“Irma’s Weekend”, originally a two-sided 78 recording, was edited slightly at the beginning, middle side change, and at the end to make it sound more like a continuously recorded routine, rather than a 78 release. It wasn’t edited for content, as was “The Wedding” and “The Raid”.
Edits to “The Wedding”
“The Wedding”, Ray’s monologue, supposedly based on a true story about a gay wedding that took place in Chicago in the 1920s, was heavily edited for release on the lp record. The original 78 spanned two sides, with Ray asking you to turn over the record, and this side change was edited out. But the lp version also contains several edits, apparently because of the content.
Here’s the full lp version of the track, if you’re not familiar with it.
Below are the edits. In each sound file, you’ll hear an excerpt from the lp version and then how it originally was heard on the 78.
The first three edits appear to have been done to take out the word “faggot”.
The fourth edit takes out the word “joint” – odd, since Ray is clearly using the word to refer to a place, rather than an illicit drug.
The last edit is at the side change. The “belch” is included in the 10″ version of the lp, but edited out of the 12″ version of the disc. (The first excerpt is from the 12″ version of the album.)
There are no more edits to the track after this point. Oddly, after removing all instances of “faggot” from the first side of the 78, the lps leave in one instance of the word later in the routine when Ray refers to Diamond Tooth Lil.
Edits to “The Raid”
“The Raid”, a monologue again based on a true story about the police raiding a gay party in San Francisco, is similarly edited for content.
Here’s the full lp version, if you’re not familiar with the track.
The first edit removes the word “faggot”.
The second edit removes a reference to “breaking wind”.
The third edit appears to take out a reference to a person, “Jackie Maye”. Jackie Maye was a female impersonator heard on the New Bourbon “Finnochio’s” 78 set.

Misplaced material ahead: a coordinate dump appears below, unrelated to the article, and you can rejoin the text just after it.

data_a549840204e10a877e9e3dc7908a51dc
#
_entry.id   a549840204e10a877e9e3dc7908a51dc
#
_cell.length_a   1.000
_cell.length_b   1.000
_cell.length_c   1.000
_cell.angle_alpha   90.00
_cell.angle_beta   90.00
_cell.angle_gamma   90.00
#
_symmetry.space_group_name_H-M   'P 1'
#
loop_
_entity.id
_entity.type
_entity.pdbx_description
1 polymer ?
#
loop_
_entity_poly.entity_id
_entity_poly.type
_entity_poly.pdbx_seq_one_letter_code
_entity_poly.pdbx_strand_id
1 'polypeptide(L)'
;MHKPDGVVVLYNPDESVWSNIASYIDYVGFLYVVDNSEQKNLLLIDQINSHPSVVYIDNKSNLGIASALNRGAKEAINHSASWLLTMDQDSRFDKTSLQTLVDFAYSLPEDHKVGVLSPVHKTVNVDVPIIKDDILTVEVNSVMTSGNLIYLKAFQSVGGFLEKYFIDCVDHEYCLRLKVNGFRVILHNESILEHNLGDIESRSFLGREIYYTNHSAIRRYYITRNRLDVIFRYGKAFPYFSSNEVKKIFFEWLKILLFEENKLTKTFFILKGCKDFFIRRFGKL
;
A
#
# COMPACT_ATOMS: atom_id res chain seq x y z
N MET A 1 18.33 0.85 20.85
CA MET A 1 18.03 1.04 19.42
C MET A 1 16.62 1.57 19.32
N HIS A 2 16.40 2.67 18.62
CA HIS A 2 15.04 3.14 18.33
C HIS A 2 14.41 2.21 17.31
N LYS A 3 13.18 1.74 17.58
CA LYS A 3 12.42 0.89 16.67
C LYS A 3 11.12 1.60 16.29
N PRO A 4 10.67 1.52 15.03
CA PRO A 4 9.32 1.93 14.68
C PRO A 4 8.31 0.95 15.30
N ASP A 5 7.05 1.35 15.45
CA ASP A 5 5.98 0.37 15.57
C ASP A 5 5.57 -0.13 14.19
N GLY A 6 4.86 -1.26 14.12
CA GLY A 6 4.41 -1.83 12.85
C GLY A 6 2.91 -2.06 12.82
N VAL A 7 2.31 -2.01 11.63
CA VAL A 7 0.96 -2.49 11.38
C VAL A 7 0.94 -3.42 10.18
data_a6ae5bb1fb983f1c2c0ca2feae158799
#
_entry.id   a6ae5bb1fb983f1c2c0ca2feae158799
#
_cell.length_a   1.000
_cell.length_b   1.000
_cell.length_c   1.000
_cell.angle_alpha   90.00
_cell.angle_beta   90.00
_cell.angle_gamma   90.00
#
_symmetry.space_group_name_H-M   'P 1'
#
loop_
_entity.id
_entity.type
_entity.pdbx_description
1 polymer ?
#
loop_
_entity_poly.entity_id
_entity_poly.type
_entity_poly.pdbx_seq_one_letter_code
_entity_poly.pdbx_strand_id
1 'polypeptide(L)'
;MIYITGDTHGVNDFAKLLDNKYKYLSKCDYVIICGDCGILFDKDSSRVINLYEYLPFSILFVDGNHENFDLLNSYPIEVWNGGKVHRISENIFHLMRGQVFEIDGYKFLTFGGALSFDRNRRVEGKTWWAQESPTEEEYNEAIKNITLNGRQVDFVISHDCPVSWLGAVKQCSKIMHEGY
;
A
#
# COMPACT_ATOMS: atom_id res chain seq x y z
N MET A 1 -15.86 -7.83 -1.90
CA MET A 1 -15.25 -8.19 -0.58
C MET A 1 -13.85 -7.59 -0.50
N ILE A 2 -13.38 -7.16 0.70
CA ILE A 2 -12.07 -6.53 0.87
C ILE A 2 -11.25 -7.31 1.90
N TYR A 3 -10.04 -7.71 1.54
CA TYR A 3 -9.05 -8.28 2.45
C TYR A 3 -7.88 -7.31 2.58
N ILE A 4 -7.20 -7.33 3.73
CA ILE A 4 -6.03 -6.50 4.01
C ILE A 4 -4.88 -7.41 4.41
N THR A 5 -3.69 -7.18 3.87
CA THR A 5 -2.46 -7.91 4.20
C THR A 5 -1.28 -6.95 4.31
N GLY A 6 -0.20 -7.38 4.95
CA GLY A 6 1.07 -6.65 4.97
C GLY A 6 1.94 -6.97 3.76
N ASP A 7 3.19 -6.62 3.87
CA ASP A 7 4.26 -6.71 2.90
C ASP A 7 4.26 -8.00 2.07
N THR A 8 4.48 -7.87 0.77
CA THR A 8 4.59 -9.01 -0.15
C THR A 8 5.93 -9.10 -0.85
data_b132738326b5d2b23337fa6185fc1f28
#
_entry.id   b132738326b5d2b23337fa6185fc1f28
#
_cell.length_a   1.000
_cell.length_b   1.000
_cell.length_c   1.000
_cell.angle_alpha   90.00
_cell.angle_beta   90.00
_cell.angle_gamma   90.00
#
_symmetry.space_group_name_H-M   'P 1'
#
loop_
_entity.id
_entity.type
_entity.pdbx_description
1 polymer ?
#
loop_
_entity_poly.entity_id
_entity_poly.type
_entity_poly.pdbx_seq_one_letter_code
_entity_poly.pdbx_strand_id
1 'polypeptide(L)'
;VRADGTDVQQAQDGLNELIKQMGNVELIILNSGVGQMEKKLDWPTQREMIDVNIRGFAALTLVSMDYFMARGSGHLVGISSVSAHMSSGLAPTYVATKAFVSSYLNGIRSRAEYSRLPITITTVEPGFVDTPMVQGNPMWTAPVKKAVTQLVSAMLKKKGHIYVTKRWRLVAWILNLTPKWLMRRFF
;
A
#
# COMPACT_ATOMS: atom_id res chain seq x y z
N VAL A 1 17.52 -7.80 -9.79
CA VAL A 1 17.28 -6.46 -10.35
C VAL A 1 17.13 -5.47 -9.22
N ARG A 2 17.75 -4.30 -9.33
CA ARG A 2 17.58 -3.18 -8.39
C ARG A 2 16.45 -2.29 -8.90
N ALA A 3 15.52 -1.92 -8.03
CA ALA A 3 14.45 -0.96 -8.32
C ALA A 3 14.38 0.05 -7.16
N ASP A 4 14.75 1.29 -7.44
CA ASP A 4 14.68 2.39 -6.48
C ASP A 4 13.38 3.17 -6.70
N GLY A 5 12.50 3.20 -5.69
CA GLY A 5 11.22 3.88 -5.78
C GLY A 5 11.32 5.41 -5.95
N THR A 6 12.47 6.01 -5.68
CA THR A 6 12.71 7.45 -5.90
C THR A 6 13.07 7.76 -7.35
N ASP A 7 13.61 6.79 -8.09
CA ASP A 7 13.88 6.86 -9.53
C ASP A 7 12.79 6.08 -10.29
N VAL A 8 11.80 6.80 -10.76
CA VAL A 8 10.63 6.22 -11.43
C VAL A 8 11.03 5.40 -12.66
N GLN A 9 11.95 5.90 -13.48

The fourth edit removes a “faggot” reference.
The fifth edit removes more “faggot” references.
The sixth edit is at the side change, eliminating references to Ray asking you to turn the record over and to watch the sharp point of the needle.
The seventh edit removes the word “lesbian”.
The lp version of the track abruptly ends. On the original 78, Ray’s dialogue continues as he goes into the short “Extended Play” bit, which was cut into a separate track on both the 10″ and 12″ versions of the lp.
We have no way of knowing why these edits were made to the material.
It’s doubtful that Ray would ask for them to be done, since the material had already been released and distributed a few years before on 78. Ray never held back when performing and he was known for a “blue” show, so I don’t think he was suddenly trying to clean up his act.
Ray apparently had no problem getting the original 78s of “The Raid” and “The Wedding” pressed by Allied in the 1940s. (I’ve run into a single-sided Allied vinyl pressing of “The Gossips” from this period and I think vinyl test pressings were used as a source for “The Wedding” and “The Raid” for the lp.).
I don’t know if there were any restrictions on content by lp manufacturers in the early to mid-fifties that would have prevented the tracks being released in the lp format unexpurgated.
Perhaps the editing was done by someone at Music Minus One who was working with Ray on the lps and was offended by the language or concerned that it might not get mastered and pressed by the company handling their contracts. Or perhaps it was edited by someone at the stage where the master lacquers were cut, but I’m doubtful of that since the pressing plant would probably send back the tape master if they couldn’t handle it for content or other reasons.
Unfortunately, the masters and paper records for Ray’s UTC releases no longer survive. Until some new documentation turns up, we have no way of knowing why the edits to these tracks were made and it remains one of those odd little mysteries in Ray’s life.